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Old 09-15-2021, 10:56 PM   #1
sebastian323
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Default does using 87 octane on a turbo EJ engine actually lead to engine damage

Does pouring 87 octane into a stock tune turbo Subaru actually damage the car ? I imagine the ECU can roll back the ignition timing quickly enough to prevent significant detonation. I can see where you will lose power, but where does the actual damage come in. I suppose people concerned with this are on tuned cars that are pushing the knock threshold more aggressively
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Old 09-15-2021, 11:02 PM   #2
K3rm1tth3fr0g
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Yes. It's not good. you're going to start knocking
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Old 09-15-2021, 11:13 PM   #3
djoye
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Check the manual, pretty sure it will say that lower-grade fuel can be used temporarily and may also say something about not driving hard; I would certainly stay out of boost.
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Old 09-16-2021, 12:51 AM   #4
AliBenn
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I can see why OP is getting/not getting exact answers on google

Currently, multiple manufacturers are using turbos but saying ok to use regular unleaded
On these late model vehicles, the engines have 2 fuel pumps. A pick up pump in the tank AND a high pressure pump on engine.
Your 2006 has one pump and provides 40lbs of pressure
A 2018 Chevy Malibu has a pick up FP plus a HP pump which provides 10000 lbs of pressure
(Diesel HP pumps provide 25000plus pressure)
Bc pressure is so high, premium unleaded not needed

So look at the issue this way
If you have 2 FPs your good with 87oct
If you have 1 FP AND are forced induction you need premium
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Old 09-17-2021, 02:18 PM   #5
sebastian323
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Quote:
Originally Posted by AliBenn View Post
I can see why OP is getting/not getting exact answers on google

Currently, multiple manufacturers are using turbos but saying ok to use regular unleaded
On these late model vehicles, the engines have 2 fuel pumps. A pick up pump in the tank AND a high pressure pump on engine.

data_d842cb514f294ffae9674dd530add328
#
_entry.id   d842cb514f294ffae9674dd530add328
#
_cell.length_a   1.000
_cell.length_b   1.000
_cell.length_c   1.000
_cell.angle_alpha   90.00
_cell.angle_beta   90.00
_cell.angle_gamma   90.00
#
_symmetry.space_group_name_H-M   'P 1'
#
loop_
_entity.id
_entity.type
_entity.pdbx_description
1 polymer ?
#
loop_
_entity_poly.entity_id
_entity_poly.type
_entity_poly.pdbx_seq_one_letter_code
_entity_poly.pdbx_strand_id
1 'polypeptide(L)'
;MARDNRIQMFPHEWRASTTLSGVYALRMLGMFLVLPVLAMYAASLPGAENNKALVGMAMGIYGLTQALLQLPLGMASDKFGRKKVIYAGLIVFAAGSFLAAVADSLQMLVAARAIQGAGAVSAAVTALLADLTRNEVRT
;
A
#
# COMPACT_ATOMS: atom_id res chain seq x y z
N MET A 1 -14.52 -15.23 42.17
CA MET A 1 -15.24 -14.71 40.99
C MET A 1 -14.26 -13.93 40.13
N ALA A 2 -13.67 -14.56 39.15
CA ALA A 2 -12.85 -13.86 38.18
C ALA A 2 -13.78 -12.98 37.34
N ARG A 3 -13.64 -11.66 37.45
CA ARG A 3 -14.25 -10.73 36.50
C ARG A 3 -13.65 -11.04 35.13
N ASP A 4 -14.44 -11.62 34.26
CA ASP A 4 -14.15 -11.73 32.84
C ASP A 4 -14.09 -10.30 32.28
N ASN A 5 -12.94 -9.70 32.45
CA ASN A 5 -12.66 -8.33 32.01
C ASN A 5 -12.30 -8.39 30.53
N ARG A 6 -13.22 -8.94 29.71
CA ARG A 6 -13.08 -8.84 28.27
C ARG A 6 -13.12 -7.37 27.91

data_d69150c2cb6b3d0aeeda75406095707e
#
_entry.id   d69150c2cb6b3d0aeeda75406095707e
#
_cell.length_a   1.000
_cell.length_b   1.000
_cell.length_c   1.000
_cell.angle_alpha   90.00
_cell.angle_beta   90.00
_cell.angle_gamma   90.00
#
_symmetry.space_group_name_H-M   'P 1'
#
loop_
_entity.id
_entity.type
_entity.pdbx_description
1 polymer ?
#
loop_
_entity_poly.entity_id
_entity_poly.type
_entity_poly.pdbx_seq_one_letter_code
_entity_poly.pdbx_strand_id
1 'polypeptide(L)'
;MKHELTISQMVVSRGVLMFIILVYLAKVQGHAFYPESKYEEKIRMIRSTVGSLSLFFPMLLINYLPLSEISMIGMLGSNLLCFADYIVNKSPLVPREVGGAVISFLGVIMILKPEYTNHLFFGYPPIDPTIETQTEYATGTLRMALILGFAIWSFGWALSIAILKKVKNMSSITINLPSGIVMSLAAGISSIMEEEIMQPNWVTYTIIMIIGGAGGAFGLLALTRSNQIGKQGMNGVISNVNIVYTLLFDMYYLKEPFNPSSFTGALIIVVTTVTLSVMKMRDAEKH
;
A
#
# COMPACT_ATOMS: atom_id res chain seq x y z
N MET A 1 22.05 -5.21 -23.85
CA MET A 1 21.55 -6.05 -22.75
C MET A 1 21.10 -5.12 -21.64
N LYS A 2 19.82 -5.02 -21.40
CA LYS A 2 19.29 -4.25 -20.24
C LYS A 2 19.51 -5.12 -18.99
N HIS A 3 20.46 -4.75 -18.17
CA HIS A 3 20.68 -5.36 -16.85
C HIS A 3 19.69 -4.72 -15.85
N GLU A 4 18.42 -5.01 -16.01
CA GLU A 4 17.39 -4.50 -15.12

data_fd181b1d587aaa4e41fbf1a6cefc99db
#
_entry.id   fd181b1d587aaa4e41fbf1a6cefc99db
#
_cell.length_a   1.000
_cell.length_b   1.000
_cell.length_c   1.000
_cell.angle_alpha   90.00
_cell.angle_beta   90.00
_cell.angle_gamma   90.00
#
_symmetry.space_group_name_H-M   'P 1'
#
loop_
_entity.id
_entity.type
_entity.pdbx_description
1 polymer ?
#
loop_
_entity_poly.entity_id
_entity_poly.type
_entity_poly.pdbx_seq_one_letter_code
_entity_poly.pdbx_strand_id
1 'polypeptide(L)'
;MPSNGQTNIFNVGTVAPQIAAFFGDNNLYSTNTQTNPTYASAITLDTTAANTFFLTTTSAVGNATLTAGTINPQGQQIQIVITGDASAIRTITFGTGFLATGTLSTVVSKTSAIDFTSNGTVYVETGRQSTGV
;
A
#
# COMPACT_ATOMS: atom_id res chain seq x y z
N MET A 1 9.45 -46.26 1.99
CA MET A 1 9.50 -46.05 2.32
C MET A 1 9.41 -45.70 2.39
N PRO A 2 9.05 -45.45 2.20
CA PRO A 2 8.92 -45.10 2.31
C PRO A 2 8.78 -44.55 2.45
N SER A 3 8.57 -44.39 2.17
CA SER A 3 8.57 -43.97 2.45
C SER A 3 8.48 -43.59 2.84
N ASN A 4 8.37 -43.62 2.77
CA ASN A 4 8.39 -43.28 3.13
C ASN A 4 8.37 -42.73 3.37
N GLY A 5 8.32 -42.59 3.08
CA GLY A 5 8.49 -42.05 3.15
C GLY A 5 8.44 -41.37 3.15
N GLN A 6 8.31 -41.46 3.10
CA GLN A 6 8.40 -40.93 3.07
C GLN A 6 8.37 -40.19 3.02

Your 2006 has one pump and provides 40lbs of pressure
A 2018 Chevy Malibu has a pick up FP plus a HP pump which provides 10000 lbs of pressure
(Diesel HP pumps provide 25000plus pressure)
Bc pressure is so high, premium unleaded not needed

So look at the issue this way
If you have 2 FPs your good with 87oct
If you have 1 FP AND are forced induction you need premium

I believe this is because that chevy malibu is a direct injection vehicle so the fuel is injected at the precise moment it is needed, reducing the chances of detonation. the high pressure fuel pump is for the direct injection as pressures at the injector inlet must be much higher in order to successfully push fuel into the pressurized cylinder
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Old 09-22-2021, 03:59 PM   #6
DFrat
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why are you trying to use lowmoctane fuel? just wondering
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Old 09-22-2021, 04:08 PM   #7
blurred
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Quote:
Originally Posted by sebastian323 View Post
I imagine the ECU can roll back the ignition timing quickly enough to prevent significant detonation. I can see where you will lose power, but where does the actual damage come in.
If I try to punch you in the face 5 times but only land 1 hard right before you dodge the rest it would describe how a knock sensor works in older cars.

After you dodged the remaining 4 punches I move slightly and try again, landing the first 2 massive hits before you dodge the rest.


So yes, you dodged 7 punches
...But you still have a broken jaw, and a black eye.
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Old 09-23-2021, 02:43 AM   #8